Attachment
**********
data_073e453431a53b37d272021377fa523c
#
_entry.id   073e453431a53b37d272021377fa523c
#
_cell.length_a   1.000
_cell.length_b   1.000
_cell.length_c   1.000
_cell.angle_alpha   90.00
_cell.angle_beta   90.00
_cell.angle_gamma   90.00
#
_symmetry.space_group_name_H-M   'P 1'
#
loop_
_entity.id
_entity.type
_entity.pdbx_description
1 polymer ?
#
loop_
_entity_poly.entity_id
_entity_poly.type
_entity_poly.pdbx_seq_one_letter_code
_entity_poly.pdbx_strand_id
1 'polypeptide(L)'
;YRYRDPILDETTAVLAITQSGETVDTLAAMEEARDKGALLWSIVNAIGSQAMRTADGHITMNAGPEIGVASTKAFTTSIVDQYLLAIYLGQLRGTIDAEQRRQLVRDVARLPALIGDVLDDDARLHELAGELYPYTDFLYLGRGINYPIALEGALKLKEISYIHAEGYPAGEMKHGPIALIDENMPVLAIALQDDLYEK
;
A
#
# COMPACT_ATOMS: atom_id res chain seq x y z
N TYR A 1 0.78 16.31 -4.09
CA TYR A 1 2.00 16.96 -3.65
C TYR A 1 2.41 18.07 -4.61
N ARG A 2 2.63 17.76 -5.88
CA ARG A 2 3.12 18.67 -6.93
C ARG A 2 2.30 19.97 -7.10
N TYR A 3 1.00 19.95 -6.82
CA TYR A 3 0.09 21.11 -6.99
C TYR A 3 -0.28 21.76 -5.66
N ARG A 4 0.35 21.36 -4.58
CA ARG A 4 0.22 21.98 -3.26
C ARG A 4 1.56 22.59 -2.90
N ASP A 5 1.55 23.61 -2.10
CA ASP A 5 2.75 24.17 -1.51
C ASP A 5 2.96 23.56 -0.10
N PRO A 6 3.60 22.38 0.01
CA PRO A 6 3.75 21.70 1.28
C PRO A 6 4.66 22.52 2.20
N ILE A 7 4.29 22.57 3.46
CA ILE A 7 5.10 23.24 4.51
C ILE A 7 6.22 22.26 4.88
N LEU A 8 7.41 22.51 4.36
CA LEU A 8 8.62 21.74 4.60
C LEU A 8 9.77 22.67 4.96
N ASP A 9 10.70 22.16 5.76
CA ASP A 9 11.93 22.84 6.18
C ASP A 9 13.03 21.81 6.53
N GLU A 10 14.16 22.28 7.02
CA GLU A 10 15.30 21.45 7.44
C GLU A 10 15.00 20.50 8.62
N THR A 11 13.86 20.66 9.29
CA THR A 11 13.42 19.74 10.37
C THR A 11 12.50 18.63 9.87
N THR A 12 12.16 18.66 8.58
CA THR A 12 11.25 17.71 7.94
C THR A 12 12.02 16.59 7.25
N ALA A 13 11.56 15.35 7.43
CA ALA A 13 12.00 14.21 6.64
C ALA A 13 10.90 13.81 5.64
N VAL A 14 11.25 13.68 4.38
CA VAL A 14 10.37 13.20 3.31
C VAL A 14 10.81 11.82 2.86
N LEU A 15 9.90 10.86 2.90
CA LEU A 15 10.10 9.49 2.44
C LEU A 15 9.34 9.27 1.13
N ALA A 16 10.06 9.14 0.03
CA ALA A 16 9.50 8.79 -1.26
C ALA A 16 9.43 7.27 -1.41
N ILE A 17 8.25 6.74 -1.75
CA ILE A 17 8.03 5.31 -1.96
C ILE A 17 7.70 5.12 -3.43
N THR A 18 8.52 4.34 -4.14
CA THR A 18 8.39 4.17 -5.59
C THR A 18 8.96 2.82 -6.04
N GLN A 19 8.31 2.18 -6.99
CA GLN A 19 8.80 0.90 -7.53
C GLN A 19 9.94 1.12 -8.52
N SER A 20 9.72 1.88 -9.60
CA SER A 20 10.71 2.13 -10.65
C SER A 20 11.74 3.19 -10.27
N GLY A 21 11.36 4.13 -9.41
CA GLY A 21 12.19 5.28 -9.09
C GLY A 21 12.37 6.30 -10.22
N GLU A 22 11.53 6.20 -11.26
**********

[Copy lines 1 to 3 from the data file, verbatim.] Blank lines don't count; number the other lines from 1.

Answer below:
data_073e453431a53b37d272021377fa523c
#
_entry.id   073e453431a53b37d272021377fa523c